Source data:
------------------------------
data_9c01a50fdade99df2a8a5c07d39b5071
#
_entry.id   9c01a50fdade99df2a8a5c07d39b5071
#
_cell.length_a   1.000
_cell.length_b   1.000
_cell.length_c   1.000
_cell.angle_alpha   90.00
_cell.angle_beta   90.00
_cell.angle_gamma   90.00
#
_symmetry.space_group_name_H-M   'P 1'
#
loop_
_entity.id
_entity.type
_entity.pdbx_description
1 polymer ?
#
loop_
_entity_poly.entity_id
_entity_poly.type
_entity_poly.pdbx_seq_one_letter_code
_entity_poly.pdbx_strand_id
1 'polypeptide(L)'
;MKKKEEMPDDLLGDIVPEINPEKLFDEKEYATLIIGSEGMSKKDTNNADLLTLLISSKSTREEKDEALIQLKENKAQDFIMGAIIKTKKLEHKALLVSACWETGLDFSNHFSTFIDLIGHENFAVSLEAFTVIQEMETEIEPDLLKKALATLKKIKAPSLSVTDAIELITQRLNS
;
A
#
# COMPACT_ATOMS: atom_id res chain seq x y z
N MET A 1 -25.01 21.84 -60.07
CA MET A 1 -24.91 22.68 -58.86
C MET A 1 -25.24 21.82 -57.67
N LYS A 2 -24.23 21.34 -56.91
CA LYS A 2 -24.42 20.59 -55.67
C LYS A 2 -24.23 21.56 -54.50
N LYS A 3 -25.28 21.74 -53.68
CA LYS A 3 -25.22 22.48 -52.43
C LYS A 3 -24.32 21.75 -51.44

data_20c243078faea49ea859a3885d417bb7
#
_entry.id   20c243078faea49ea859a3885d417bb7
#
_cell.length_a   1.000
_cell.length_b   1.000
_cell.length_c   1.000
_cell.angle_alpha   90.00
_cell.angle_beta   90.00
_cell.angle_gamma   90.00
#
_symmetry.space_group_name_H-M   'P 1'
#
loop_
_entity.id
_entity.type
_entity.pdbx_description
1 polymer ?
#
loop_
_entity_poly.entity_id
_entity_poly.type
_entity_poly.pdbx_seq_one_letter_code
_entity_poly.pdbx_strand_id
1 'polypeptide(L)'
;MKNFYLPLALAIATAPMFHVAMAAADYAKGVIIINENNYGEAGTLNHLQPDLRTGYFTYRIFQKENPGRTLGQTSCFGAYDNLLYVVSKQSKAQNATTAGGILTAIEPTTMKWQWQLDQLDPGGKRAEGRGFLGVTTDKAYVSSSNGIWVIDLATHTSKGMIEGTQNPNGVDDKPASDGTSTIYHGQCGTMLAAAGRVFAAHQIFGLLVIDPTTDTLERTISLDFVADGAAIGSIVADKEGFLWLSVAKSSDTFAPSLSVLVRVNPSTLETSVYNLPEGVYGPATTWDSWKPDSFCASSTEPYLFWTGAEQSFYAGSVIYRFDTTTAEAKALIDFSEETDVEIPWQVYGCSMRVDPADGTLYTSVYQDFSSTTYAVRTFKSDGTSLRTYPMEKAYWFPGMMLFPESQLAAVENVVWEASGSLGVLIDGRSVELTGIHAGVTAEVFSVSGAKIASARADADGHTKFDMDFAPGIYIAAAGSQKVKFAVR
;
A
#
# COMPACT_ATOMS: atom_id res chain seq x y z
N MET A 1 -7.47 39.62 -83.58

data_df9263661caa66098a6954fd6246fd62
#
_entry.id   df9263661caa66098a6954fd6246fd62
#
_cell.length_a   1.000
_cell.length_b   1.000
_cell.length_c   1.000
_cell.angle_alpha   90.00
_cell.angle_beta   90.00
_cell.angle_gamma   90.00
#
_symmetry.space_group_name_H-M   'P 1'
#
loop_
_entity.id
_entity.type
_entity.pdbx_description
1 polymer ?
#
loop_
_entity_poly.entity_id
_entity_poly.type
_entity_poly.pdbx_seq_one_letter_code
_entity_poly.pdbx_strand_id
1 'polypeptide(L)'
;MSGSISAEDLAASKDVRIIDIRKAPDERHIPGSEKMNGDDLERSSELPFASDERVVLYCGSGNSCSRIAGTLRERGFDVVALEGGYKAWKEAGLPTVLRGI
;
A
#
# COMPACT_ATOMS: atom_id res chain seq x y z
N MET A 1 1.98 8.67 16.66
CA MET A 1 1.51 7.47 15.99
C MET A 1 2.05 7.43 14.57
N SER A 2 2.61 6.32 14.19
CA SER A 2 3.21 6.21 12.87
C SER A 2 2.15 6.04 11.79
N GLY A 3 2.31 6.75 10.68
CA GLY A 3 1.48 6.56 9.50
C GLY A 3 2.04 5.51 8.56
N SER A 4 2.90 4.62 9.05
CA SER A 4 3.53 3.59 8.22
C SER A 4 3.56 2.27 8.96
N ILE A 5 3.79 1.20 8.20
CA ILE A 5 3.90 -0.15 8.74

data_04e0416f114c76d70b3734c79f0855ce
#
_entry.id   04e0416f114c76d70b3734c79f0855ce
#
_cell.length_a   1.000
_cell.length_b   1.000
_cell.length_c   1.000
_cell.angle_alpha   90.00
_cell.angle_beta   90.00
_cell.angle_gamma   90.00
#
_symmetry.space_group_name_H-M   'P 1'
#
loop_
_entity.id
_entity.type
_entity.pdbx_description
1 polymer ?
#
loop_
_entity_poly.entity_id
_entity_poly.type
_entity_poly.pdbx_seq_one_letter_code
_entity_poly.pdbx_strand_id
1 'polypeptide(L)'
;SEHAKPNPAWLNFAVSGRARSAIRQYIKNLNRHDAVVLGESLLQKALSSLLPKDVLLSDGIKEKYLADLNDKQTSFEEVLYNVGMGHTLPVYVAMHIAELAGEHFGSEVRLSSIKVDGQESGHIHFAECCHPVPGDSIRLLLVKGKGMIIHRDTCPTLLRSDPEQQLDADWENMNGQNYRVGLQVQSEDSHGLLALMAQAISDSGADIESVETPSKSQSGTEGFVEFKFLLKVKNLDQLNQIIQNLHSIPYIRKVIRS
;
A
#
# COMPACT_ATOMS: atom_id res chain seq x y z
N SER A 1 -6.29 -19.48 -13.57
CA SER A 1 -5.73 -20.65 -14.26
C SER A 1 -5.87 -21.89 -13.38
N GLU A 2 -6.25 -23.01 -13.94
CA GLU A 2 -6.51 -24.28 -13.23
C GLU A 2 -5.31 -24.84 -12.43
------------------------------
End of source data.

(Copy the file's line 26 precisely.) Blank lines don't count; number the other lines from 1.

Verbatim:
;MKKKEEMPDDLLGDIVPEINPEKLFDEKEYATLIIGSEGMSKKDTNNADLLTLLISSKSTREEKDEALIQLKENKAQDFIMGAIIKTKKLEHKALLVSACWETGLDFSNHFSTFIDLIGHENFAVSLEAFTVIQEMETEIEPDLLKKALATLKKIKAPSLSVTDAIELITQRLNS